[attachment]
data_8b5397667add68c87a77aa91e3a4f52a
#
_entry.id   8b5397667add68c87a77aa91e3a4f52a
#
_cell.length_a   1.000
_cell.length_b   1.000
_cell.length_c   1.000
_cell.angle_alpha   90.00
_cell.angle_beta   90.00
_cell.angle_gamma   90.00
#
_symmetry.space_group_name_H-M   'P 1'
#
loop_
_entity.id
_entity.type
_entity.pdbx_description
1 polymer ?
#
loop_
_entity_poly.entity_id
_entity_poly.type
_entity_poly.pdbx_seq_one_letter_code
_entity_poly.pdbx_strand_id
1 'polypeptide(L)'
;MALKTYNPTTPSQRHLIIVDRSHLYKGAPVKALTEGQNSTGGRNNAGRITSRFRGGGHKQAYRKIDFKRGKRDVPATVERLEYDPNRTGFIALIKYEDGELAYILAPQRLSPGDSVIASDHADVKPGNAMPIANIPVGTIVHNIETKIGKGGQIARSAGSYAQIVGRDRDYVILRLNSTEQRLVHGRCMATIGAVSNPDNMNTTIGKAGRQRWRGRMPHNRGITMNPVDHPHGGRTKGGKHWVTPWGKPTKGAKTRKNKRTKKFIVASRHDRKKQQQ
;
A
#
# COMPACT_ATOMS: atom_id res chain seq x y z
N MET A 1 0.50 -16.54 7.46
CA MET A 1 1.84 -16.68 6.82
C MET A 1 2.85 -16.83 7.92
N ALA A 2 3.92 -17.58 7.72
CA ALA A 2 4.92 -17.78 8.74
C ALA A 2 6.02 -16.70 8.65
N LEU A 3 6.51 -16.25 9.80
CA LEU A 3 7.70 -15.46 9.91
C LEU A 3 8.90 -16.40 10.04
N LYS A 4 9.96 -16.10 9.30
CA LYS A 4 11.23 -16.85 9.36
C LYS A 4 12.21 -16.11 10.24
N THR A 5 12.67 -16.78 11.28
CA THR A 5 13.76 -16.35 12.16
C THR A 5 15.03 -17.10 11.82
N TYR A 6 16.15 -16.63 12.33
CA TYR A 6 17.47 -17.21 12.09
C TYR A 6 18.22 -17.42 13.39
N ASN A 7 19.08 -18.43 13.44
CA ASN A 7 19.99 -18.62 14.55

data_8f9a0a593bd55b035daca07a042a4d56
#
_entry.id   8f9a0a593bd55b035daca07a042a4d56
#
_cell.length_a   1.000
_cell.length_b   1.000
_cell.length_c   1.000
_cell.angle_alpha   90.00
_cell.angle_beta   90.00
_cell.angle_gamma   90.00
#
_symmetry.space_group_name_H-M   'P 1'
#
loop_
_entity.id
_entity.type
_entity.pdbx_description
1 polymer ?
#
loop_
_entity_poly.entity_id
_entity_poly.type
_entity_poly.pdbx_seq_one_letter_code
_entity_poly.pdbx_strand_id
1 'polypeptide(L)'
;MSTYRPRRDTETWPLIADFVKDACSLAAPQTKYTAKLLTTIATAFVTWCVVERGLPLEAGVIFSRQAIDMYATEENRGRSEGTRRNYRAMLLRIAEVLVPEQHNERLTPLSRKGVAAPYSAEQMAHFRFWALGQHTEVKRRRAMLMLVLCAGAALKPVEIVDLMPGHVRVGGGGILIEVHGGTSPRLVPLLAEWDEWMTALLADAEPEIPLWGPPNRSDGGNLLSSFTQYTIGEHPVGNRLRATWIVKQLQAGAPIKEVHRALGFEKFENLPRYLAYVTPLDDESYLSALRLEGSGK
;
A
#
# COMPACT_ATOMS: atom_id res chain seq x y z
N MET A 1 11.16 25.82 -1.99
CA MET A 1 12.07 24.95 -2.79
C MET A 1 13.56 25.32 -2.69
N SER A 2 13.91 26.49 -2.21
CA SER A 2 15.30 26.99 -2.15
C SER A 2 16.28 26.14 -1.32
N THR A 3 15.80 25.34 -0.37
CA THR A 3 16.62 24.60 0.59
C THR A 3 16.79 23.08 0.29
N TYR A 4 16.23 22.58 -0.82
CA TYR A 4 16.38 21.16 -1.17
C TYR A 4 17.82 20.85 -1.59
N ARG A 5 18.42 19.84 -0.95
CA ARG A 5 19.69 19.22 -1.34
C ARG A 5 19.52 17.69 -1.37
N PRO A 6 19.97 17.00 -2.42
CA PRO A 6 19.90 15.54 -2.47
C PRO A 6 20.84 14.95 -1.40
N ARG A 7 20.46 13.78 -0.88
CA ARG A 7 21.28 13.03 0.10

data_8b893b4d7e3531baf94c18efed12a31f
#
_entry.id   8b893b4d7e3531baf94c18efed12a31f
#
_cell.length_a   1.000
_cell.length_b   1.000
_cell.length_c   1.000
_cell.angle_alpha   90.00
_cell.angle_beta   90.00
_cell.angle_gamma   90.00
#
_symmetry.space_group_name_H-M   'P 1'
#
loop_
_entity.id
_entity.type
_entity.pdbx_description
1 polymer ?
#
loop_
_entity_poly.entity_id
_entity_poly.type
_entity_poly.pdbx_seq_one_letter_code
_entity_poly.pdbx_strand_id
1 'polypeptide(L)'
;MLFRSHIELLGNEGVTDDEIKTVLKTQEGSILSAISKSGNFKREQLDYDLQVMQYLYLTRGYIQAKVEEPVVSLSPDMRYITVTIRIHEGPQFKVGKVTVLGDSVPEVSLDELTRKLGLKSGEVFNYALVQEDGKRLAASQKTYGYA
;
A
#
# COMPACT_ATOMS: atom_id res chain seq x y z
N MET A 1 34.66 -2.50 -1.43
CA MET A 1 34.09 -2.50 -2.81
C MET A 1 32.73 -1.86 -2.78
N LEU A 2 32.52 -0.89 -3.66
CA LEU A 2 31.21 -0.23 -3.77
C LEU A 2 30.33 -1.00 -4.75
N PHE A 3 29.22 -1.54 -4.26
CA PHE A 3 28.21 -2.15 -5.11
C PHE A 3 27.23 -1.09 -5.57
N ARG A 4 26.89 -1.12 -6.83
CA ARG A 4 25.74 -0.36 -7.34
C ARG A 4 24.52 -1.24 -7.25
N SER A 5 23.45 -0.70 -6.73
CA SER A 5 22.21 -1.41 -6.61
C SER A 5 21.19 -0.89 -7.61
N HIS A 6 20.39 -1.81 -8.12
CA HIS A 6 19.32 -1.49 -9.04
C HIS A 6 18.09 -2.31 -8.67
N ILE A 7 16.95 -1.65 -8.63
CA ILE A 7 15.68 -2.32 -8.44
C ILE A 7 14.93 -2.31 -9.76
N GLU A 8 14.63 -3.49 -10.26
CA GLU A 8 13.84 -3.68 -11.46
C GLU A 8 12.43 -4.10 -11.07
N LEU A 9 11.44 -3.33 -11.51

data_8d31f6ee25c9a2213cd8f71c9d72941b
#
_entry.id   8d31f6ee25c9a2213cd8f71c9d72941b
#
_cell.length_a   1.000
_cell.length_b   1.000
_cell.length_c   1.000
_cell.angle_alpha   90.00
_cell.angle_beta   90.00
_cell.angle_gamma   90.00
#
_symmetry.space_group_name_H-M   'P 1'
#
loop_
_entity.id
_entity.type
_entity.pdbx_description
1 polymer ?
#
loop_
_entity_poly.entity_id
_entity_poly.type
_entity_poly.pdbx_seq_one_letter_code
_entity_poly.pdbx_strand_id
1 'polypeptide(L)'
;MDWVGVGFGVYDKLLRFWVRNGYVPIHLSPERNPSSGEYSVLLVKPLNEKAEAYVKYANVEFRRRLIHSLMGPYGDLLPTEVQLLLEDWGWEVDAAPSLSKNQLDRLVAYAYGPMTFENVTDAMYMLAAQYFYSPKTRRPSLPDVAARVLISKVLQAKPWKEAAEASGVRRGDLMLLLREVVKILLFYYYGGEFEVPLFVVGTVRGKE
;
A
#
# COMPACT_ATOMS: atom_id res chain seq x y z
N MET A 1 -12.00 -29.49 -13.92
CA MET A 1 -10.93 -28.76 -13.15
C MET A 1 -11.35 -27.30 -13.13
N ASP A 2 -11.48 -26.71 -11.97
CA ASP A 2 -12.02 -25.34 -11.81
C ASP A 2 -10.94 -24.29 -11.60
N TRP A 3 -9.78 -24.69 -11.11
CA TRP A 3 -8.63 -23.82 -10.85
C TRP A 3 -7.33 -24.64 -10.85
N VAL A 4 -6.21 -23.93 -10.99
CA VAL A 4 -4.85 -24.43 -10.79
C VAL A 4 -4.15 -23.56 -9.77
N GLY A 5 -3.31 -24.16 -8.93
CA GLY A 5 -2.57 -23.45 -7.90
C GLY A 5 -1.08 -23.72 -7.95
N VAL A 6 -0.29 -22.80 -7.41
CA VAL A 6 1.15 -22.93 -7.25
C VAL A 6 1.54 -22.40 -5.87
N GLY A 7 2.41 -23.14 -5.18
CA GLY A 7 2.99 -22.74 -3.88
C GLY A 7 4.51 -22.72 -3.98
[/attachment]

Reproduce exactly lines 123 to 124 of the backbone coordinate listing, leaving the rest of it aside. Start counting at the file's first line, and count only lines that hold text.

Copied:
_entity_poly.pdbx_seq_one_letter_code
_entity_poly.pdbx_strand_id